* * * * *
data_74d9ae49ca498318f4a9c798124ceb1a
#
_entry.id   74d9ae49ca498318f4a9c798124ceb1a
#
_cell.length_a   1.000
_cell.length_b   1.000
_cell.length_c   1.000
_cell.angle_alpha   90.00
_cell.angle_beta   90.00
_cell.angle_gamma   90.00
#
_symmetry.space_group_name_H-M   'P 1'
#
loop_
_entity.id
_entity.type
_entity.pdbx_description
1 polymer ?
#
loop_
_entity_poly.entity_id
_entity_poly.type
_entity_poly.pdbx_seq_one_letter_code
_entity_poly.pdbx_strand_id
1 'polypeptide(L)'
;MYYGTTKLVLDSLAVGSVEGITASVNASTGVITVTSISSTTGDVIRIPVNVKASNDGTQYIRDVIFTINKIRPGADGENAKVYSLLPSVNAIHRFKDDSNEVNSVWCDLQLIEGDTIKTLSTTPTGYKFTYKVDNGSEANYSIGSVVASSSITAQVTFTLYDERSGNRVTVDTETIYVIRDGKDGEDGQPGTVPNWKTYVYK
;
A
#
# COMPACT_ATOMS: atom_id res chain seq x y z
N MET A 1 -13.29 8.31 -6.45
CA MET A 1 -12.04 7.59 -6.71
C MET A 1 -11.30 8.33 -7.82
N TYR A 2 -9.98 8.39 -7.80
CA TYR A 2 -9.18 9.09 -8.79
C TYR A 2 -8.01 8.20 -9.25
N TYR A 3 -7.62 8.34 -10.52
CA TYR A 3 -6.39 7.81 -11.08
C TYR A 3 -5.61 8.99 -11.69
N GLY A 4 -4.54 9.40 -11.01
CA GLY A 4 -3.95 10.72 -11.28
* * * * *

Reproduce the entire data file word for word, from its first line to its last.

data_74d9ae49ca498318f4a9c798124ceb1a
#
_entry.id   74d9ae49ca498318f4a9c798124ceb1a
#
_cell.length_a   1.000
_cell.length_b   1.000
_cell.length_c   1.000
_cell.angle_alpha   90.00
_cell.angle_beta   90.00
_cell.angle_gamma   90.00
#
_symmetry.space_group_name_H-M   'P 1'
#
loop_
_entity.id
_entity.type
_entity.pdbx_description
1 polymer ?
#
loop_
_entity_poly.entity_id
_entity_poly.type
_entity_poly.pdbx_seq_one_letter_code
_entity_poly.pdbx_strand_id
1 'polypeptide(L)'
;MYYGTTKLVLDSLAVGSVEGITASVNASTGVITVTSISSTTGDVIRIPVNVKASNDGTQYIRDVIFTINKIRPGADGENAKVYSLLPSVNAIHRFKDDSNEVNSVWCDLQLIEGDTIKTLSTTPTGYKFTYKVDNGSEANYSIGSVVASSSITAQVTFTLYDERSGNRVTVDTETIYVIRDGKDGEDGQPGTVPNWKTYVYK
;
A
#
# COMPACT_ATOMS: atom_id res chain seq x y z
N MET A 1 -13.29 8.31 -6.45
CA MET A 1 -12.04 7.59 -6.71
C MET A 1 -11.30 8.33 -7.82
N TYR A 2 -9.98 8.39 -7.80
CA TYR A 2 -9.18 9.09 -8.79
C TYR A 2 -8.01 8.20 -9.25
N TYR A 3 -7.62 8.34 -10.52
CA TYR A 3 -6.39 7.81 -11.08
C TYR A 3 -5.61 8.99 -11.69
N GLY A 4 -4.54 9.40 -11.01
CA GLY A 4 -3.95 10.72 -11.28